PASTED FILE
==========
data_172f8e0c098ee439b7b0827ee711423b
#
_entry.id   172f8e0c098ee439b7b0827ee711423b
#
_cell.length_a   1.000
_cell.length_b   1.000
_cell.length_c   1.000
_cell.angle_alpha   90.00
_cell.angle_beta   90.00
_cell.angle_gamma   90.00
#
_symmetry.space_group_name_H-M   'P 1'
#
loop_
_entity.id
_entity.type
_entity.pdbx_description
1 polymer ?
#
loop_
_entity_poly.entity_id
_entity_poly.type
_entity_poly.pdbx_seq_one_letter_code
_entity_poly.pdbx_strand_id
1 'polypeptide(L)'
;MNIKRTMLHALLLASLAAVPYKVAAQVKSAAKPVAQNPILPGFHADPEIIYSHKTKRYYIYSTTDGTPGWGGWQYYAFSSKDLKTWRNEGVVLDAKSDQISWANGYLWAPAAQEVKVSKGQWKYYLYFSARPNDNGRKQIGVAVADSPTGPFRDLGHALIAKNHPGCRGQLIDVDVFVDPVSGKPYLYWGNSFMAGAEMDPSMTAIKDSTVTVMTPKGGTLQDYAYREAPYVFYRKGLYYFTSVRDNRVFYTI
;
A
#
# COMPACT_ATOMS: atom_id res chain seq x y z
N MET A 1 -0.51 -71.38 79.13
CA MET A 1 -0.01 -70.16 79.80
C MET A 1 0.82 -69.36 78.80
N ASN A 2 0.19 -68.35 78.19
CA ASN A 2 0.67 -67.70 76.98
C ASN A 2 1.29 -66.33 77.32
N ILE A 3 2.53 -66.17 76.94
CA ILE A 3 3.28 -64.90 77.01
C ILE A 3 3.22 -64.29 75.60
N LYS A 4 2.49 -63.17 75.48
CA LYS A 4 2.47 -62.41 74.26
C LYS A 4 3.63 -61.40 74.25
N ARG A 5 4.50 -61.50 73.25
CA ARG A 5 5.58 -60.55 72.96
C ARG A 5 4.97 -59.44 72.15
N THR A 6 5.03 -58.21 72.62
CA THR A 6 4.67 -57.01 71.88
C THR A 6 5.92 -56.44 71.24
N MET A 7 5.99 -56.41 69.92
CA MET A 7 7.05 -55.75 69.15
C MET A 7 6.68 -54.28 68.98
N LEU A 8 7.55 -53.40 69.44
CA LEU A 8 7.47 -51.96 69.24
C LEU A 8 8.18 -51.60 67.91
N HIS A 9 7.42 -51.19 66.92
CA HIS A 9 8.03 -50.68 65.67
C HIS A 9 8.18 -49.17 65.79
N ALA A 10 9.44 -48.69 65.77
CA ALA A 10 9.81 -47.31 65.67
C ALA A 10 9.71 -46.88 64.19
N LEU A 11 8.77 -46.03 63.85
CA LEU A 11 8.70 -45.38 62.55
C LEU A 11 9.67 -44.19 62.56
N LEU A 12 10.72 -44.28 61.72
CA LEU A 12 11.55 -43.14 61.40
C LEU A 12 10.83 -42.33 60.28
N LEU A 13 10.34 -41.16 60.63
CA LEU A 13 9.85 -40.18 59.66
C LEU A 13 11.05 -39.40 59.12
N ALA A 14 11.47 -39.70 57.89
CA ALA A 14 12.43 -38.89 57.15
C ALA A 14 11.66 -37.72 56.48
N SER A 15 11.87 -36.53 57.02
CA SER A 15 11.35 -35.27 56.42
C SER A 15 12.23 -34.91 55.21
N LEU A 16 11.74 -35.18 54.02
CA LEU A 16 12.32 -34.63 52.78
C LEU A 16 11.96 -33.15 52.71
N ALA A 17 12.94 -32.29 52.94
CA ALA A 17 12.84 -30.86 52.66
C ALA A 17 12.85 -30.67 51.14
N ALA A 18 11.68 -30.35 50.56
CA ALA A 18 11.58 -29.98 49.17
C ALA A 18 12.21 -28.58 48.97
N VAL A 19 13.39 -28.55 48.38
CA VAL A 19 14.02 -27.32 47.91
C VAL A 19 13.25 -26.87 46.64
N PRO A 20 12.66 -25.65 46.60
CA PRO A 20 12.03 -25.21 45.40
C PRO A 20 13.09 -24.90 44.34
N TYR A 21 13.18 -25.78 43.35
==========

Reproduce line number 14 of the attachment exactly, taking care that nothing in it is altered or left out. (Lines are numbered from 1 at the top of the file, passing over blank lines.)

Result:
loop_